Craig Feigin | Behind Apple’s success
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Behind Apple’s success

15 Aug Behind Apple’s success

Apple’s products have been considered revolutionary in many aspects: technology, telecommunication, user experience, and business strategy. The firm’s strong brand name is well embraced globally as iPads and iPhones are used in every corner in the US, Europe and China. Together with its popularity, Apple’s financial success is phenomenal. In fact, until recently little was known about the flip side of Apple’s huge triumph. In order to generate such profits, the company has engaged in questionable labor practices. Many Apple’s factories located in China have been reported to ignore safety procedures and push their workers to intolerable conditions to produce as fast as possible. In May 2011, an explosion in a factory in Chengdu, southwest China, which killed four workers and injured 18 others, rang a high alarm to Apple’s stakeholders around the world.

Why does Apple take such business practices given that it is an idolized American consumer brand?

Apparently one incentive to outsource its manufacturing to China is the low cost of labor. A worker with college degree earning $22 a day, including overtime, is the typical type of labor that Apple can utilize in China. In addition, this cheap labor market also has a huge supply. For example, Chengdu, the city where the explosion took place, is one of 12 million people and rapidly becoming a key manufacturing hub worldwide. From a cultural perspective, human rights as well as labor conditions receive much less attention in China compared to the US. In this case, the lack of action and pressure of human right activist groups, if any, played part of problems.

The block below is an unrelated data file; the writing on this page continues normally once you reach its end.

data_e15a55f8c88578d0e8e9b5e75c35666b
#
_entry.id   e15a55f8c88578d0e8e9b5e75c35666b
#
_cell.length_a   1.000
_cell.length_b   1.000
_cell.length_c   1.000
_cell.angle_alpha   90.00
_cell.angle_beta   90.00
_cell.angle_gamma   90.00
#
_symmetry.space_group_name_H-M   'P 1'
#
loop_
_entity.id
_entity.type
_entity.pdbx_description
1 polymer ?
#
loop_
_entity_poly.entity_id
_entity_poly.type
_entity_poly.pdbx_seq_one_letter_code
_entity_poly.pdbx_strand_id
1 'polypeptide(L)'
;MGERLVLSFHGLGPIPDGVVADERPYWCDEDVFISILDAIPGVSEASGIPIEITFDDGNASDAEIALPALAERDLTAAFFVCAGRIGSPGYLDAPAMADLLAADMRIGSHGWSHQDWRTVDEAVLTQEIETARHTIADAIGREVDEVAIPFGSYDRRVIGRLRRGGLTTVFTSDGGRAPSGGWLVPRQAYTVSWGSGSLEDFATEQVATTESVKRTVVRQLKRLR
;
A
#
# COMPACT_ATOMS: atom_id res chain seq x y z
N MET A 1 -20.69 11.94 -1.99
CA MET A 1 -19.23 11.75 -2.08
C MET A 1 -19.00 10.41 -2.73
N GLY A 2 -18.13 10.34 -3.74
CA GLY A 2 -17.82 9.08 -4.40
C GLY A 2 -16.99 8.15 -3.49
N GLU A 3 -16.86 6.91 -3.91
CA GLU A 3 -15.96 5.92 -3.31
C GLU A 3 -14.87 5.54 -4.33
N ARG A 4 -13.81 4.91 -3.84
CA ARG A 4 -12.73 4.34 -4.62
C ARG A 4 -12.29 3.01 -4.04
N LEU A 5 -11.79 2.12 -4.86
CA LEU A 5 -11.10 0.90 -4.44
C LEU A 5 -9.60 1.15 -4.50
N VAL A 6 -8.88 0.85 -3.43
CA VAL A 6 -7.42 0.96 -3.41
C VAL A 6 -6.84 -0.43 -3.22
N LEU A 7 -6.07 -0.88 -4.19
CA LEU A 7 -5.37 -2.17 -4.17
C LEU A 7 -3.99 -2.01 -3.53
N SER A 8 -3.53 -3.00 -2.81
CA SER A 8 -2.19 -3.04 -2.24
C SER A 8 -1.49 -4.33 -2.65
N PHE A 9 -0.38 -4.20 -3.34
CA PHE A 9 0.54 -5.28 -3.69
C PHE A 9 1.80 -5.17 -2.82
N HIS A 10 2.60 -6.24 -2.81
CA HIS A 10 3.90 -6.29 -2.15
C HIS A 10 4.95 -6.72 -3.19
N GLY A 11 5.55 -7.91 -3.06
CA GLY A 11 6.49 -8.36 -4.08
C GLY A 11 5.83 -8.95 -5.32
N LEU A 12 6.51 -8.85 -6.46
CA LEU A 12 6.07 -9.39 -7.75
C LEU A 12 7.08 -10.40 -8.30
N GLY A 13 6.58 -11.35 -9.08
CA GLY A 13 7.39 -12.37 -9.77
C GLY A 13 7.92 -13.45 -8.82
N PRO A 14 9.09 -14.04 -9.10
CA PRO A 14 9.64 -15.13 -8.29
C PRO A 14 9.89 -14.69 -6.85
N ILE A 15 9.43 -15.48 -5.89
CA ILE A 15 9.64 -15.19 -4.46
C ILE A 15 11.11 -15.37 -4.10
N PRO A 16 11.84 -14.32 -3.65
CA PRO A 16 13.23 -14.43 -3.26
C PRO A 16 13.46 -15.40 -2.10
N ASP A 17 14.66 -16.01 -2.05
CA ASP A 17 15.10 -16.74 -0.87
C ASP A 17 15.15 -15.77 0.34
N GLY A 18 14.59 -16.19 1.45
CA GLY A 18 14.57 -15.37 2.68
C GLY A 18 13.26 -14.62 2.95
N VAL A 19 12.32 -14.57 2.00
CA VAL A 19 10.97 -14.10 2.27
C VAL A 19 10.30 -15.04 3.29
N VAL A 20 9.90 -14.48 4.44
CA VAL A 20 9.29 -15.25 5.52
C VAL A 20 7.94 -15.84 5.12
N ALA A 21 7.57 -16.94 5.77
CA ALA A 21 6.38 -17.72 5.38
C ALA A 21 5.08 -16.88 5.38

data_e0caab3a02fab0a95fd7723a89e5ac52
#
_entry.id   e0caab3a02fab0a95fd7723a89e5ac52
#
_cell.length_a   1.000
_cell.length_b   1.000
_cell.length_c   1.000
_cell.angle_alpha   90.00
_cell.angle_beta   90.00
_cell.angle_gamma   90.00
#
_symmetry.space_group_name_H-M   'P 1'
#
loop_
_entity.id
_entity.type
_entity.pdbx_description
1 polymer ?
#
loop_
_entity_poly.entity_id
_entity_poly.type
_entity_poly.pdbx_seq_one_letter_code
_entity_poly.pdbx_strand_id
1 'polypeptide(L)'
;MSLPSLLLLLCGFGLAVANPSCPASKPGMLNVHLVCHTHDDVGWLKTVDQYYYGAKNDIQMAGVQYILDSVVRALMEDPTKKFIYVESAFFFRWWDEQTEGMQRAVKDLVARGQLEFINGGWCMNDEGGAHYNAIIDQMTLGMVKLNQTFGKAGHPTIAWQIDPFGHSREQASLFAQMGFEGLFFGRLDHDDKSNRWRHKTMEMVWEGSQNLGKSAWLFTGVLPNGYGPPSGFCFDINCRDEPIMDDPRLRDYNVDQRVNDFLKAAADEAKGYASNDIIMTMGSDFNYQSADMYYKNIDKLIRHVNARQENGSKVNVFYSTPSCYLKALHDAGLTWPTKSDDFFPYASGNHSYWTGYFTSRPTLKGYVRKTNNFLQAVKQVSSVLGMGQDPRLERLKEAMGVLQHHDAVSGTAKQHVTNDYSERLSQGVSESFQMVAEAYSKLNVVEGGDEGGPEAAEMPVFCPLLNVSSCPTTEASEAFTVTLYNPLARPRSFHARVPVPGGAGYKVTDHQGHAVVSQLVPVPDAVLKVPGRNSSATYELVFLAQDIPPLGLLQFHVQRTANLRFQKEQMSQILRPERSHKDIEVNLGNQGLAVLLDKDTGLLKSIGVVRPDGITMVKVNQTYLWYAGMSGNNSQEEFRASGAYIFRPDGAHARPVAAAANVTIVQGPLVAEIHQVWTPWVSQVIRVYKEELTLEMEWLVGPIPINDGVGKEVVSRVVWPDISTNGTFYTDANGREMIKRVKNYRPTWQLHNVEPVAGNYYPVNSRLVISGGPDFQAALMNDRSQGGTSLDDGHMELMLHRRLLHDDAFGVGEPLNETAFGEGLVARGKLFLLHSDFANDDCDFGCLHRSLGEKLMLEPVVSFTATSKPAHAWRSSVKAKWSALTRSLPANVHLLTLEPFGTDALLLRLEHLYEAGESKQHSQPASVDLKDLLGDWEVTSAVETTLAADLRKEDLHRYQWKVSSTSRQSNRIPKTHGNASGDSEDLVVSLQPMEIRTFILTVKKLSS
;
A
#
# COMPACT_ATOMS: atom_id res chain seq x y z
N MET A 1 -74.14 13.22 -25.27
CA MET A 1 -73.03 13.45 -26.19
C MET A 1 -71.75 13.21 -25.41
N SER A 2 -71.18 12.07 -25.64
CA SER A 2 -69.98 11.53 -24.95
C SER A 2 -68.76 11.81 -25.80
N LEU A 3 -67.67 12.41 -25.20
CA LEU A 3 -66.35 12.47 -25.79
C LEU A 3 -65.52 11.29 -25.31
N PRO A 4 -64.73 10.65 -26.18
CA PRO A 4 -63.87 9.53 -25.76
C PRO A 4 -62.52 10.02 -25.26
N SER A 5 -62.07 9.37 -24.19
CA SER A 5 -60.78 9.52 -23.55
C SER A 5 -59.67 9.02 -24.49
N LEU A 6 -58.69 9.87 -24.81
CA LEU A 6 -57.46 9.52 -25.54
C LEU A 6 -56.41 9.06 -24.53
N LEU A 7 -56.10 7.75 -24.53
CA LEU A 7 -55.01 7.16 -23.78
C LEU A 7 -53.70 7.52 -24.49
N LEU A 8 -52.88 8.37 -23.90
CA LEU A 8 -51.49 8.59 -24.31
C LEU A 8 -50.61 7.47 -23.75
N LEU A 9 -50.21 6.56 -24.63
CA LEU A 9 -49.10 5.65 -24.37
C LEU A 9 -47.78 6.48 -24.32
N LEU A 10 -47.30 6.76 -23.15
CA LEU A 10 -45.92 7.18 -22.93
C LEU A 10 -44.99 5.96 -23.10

One important stakeholder of Apple’s is its suppliers, who are contracted by Apple to operate the manufacturing factories. As these questionable labor practices are enforced, are they the suppliers’ responsibilities? Foxconn, a major supplier for Apple in Shenzhen, China, even went through a workers’ riot allegedly set off by a dispute over paychecks. In its statement, Foxconn disputed its workers’ accounts of below-standard working conditions. It added that the working conditions are anything but harsh and that its employees enjoyed a very good safety record and job rotation and promotion opportunities. Nonetheless, when Business for Social Responsibility (BSR) along with a division of the World Bank and other CSR groups initiated a project to test the working conditions at Foxconn, the company did not seem to be open in its cooperation. For example, it required the project participants to sign non-disclosure agreements about what they observed in the factories. A year afterwards, a Foxconn employee fell or jumped from an apartment building and within two years, 18 other cases attempted suicides.

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